Board officers for 2009-2010 include Richard P. Kane, Chair; Joan Banick Brooks ’65, Vice Chair; Antonia M. Schierling ’60, Secretary; and Patrick A. Fricchione, Jr., Treasurer. Newlyelected trustees are Patrick J. Brier, J.D. ’78; Lee A. DeHihns III, J.D.; Mary Ellen McLane McDonough ’73; and John P. Sweeney, Sr.







Mr. Brier, Clarks Green, is an attorney and shareholder with Stevens & Lee, a professional services firm of over 190 lawyers and more than 40 non-lawyer business and consulting professionals. The firm has offices throughout Pennsylvania, New Jersey, New York, and Delaware. Mr. Brier formed Myers, Brier, and Kelly, LLP with Morey Myers, Daniel Brier (his brother), and Robert Kelly, Jr. in 1995. In December 1996, he joined Stephens & Lee. He is very active in community and charitable affairs. Mr. Brier graduated from Scranton Prep and received his B.S.W. in Social Work from Marywood in 1978. He earned his J.D. from The Catholic University of America Columbus School of Law in 1985 and served as a law clerk for a former Marywood trustee, the Honorable Richard P. Conaboy, U.S. District Court, Middle District of Pennsylvania. He is married to Kathleen Casey Brier ’80, daughter of the late Governor Robert P. Casey and Ellen Harding Casey ’53—both former trustees of Marywood. The couple has five children, Nora; Patrick, Jr.; Robert; Aileen; and Owen.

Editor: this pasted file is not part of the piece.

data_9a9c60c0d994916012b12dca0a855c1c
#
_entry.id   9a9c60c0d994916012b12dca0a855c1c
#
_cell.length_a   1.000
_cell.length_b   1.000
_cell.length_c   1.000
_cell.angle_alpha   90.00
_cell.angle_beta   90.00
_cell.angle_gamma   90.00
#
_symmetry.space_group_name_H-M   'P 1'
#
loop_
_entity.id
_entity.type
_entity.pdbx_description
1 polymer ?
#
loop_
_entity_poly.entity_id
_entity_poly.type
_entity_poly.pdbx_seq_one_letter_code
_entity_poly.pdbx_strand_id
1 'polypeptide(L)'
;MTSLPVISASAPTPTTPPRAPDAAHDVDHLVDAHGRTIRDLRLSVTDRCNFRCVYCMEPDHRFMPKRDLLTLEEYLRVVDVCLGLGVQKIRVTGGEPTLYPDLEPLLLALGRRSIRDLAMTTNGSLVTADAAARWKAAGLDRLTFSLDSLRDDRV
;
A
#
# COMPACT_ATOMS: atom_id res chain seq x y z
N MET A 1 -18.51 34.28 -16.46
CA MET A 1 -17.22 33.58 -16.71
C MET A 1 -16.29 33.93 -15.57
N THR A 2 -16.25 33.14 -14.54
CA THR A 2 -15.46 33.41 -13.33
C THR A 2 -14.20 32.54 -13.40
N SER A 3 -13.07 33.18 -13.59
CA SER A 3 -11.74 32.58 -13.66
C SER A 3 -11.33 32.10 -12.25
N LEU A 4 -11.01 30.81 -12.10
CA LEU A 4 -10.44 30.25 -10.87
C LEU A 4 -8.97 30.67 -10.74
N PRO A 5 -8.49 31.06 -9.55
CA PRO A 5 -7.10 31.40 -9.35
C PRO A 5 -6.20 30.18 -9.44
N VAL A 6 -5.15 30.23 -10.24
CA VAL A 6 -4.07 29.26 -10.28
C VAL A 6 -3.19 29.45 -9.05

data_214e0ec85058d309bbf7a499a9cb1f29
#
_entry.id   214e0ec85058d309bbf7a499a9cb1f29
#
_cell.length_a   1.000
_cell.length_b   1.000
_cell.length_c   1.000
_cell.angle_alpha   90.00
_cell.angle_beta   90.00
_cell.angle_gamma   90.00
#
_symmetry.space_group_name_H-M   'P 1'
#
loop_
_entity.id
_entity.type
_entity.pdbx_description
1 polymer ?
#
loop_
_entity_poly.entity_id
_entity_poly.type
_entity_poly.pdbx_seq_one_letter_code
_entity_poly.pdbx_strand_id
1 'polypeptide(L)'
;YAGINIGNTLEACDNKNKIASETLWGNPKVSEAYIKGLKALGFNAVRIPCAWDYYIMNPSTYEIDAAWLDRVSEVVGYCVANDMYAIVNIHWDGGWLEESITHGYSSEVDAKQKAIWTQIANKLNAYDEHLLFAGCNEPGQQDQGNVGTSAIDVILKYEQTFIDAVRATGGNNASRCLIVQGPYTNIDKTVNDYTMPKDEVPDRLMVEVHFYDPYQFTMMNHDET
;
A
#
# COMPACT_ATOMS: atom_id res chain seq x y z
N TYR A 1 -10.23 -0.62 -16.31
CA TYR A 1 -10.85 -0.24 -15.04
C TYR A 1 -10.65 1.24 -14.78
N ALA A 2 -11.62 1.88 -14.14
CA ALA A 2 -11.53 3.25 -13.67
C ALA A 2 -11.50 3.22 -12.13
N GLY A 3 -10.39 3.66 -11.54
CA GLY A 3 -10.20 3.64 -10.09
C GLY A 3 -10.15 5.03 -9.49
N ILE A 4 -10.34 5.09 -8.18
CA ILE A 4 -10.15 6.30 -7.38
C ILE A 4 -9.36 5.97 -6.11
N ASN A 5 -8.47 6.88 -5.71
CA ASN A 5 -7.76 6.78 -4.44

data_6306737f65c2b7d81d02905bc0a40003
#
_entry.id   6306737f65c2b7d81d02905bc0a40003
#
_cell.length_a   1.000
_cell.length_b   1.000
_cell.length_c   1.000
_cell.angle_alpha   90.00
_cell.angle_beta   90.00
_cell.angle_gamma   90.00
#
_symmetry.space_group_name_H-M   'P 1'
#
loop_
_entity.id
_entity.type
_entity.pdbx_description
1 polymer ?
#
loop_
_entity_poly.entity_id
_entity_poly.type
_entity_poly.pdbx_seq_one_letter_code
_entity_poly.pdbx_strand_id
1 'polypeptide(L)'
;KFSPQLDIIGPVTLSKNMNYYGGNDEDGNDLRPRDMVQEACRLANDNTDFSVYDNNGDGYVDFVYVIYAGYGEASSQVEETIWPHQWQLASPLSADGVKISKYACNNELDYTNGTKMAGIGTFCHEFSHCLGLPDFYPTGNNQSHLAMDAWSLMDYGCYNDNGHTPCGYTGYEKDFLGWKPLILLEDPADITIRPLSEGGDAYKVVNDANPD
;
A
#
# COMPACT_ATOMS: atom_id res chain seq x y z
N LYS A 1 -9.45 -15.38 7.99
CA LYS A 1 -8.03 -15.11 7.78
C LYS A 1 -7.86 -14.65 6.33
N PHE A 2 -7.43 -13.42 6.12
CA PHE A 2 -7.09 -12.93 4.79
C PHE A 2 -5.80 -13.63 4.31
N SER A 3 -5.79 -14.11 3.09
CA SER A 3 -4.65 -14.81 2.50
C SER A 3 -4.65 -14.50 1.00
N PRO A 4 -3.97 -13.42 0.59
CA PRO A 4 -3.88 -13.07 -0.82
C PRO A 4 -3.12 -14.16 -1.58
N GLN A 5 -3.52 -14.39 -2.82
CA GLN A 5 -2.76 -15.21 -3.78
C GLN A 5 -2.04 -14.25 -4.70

Mr. DeHihns, Marietta, GA, is a partner at the firm, Alston & Bird LLP. He is a member of the firm’s Environmental and Land Use Group and has practiced environmental law since 1974. Mr. DeHihns, who ranked as a leading environmental lawyer in Chambers USA: America’s Leading Lawyers for Business (2008), served as the Chair of the American Bar Association’s Section of Environment, Energy, and Resources (SEER) for 2007-2008. He has authored pieces on the topics of water quality and quantity, corporate environmental responsibility, and citizen law suits. In 2008, he presented “Environmental Risks and Opportunities” at the 9th Forum on Ethics, Leadership, and Corporate Social Responsibility, sponsored by Marywood University Business and Managerial Science Programs, University Advancement, and Net Impact NEPA. Mr. DeHihns earned a B.S. in 1967 from the University of Scranton, served in the U.S. Navy from 1967-1969, and received his law degree from The Catholic University of America Columbus Law School in 1974.


MARY ELLEN MCLANE MCDONOUGH ’73 Ms. McDonough, Scranton, is a Certified Prevention Specialist with the Lackawanna County Commission on Drug and Alcohol Abuse—the Single County Authority (SCA) for the substance abuse system within the county. The SCA is responsible for the delivery of a comprehensive array of services in the areas of prevention, intervention, and treatment. As a Counselor and Certified Prevention Specialist, Ms. McDonough participates in a variety of initiatives to provide information and promote community awareness in combating alcohol abuse. These programs feature an open forum for discussion of possible ways to address the issue. She earned her B.A. in Elementary Education/Foreign Languages from Marywood in 1973 and has been very active at Marywood University as a volunteer. In 2008, she was honored as the recipient of the Marywood Alumni Association’s Award for Excellence in Health & Human Services. She is currently a member of the College of Health and Human Service Dean’s Council. She and her husband, James, reside in Scranton. The couple has four children, Meghan, Miriam, Daniel, and Patrick.